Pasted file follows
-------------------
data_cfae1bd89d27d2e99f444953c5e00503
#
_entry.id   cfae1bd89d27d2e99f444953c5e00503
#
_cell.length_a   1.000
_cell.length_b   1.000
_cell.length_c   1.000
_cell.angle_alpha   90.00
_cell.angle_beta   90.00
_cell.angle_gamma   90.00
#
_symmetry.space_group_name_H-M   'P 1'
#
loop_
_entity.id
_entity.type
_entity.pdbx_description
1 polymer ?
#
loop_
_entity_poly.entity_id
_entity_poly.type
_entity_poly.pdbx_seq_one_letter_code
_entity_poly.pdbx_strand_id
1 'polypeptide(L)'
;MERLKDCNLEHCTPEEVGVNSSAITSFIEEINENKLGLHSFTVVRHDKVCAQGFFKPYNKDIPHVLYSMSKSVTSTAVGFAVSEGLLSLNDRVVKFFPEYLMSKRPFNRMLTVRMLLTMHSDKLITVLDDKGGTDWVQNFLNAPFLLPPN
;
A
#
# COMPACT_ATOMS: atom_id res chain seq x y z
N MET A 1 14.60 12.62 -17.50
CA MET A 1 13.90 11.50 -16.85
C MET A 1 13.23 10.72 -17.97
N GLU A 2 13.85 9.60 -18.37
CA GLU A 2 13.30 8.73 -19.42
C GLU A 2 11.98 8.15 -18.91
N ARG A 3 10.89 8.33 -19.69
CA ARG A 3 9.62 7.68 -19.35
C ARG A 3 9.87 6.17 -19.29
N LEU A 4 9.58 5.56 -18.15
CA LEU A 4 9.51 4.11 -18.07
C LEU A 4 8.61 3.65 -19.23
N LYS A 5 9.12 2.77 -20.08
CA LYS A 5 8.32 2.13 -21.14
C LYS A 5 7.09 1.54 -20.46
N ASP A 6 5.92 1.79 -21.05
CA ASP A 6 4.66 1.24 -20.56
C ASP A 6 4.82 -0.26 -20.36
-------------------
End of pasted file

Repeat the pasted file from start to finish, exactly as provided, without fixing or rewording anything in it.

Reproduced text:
data_cfae1bd89d27d2e99f444953c5e00503
#
_entry.id   cfae1bd89d27d2e99f444953c5e00503
#
_cell.length_a   1.000
_cell.length_b   1.000
_cell.length_c   1.000
_cell.angle_alpha   90.00
_cell.angle_beta   90.00
_cell.angle_gamma   90.00
#
_symmetry.space_group_name_H-M   'P 1'
#
loop_
_entity.id
_entity.type
_entity.pdbx_description
1 polymer ?
#
loop_
_entity_poly.entity_id
_entity_poly.type
_entity_poly.pdbx_seq_one_letter_code
_entity_poly.pdbx_strand_id
1 'polypeptide(L)'
;MERLKDCNLEHCTPEEVGVNSSAITSFIEEINENKLGLHSFTVVRHDKVCAQGFFKPYNKDIPHVLYSMSKSVTSTAVGFAVSEGLLSLNDRVVKFFPEYLMSKRPFNRMLTVRMLLTMHSDKLITVLDDKGGTDWVQNFLNAPFLLPPN
;
A
#
# COMPACT_ATOMS: atom_id res chain seq x y z
N MET A 1 14.60 12.62 -17.50
CA MET A 1 13.90 11.50 -16.85
C MET A 1 13.23 10.72 -17.97
N GLU A 2 13.85 9.60 -18.37
CA GLU A 2 13.30 8.73 -19.42
C GLU A 2 11.98 8.15 -18.91
N ARG A 3 10.89 8.33 -19.69
CA ARG A 3 9.62 7.68 -19.35
C ARG A 3 9.87 6.17 -19.29
N LEU A 4 9.58 5.56 -18.15
CA LEU A 4 9.51 4.11 -18.07
C LEU A 4 8.61 3.65 -19.23
N LYS A 5 9.12 2.77 -20.08
CA LYS A 5 8.32 2.13 -21.14
C LYS A 5 7.09 1.54 -20.46
N ASP A 6 5.92 1.79 -21.05
CA ASP A 6 4.66 1.24 -20.56
C ASP A 6 4.82 -0.26 -20.36